Bank Indonesia suggested that Bank Syariah Mandiri and Bank Muamalat bide time before floating their shares on the bourse.
BI director for sharia banking, Edy Setiadi, says that there are still problems plaguing Islamic-based banks’ operations in Indonesia, such as their huge reliance on haj funds managed by the Religious Affairs Ministry, which is the reason the country’s sharia banking has seen lower-than-expected growth in recent months.
“They should proceed when they have a firm foothold in the banking industry, and their brand name is recognized among the public,” Setiadi said.
Both Bank Muamalat, the country’s oldest Islamic-based bank, and BSM, the sharia unit of Indonesian lending giant Bank Mandiri, have announced their plan to hold IPOs as early as next year to boost their capital for expansion, as well as to comply with the new banking ownership rule.
The robust growth of Indonesia’s sharia banking, however, faced a speed bump recently after the Religious Affairs Ministry withdrew around Rp 7 trillion or US$731.5 million of haj funds from the vaults of Indonesian sharia banks to invest it in state Islamic bonds, called the Indonesian Haj Funds Sukuk.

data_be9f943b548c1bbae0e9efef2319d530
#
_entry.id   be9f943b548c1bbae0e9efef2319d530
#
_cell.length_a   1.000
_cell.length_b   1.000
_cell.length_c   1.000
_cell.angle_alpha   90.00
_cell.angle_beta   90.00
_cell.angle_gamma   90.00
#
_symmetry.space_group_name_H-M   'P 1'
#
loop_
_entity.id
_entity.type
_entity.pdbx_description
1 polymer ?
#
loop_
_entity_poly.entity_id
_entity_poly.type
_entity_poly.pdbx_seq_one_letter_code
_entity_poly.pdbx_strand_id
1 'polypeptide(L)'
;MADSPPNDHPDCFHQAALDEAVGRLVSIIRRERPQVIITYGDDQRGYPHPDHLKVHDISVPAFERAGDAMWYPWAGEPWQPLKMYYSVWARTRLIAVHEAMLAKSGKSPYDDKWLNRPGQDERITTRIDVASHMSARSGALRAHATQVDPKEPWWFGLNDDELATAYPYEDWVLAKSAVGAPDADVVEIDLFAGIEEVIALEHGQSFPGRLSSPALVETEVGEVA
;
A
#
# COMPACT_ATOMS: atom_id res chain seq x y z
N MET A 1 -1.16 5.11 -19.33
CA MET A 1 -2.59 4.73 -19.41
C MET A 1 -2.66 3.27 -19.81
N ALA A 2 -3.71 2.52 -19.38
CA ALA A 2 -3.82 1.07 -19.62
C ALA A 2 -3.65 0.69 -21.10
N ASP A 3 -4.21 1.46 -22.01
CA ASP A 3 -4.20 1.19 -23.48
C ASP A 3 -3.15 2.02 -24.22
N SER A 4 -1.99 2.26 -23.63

The withdrawal dried up Indonesian sharia banks’ third-party funds, which increased only 3 percent in the first half of this year, compared to 51 percent a year earlier, according to BI data. The sharia banks’ assets growth also decreased to 7 percent from last year’s figure of 48 percent.
However, Bank Muamalat president director Arviyan Arifin said that proceeding with the IPO would be beneficial as it would encourage a higher degree of transparency and internal management. He also dismissed concerns over the slowing growth of sharia banking in Indonesia. “The potential for growth in sharia banking in Indonesia is still high, we still have ample room to expand,” Arviyan told The Jakarta Post over the weekend.
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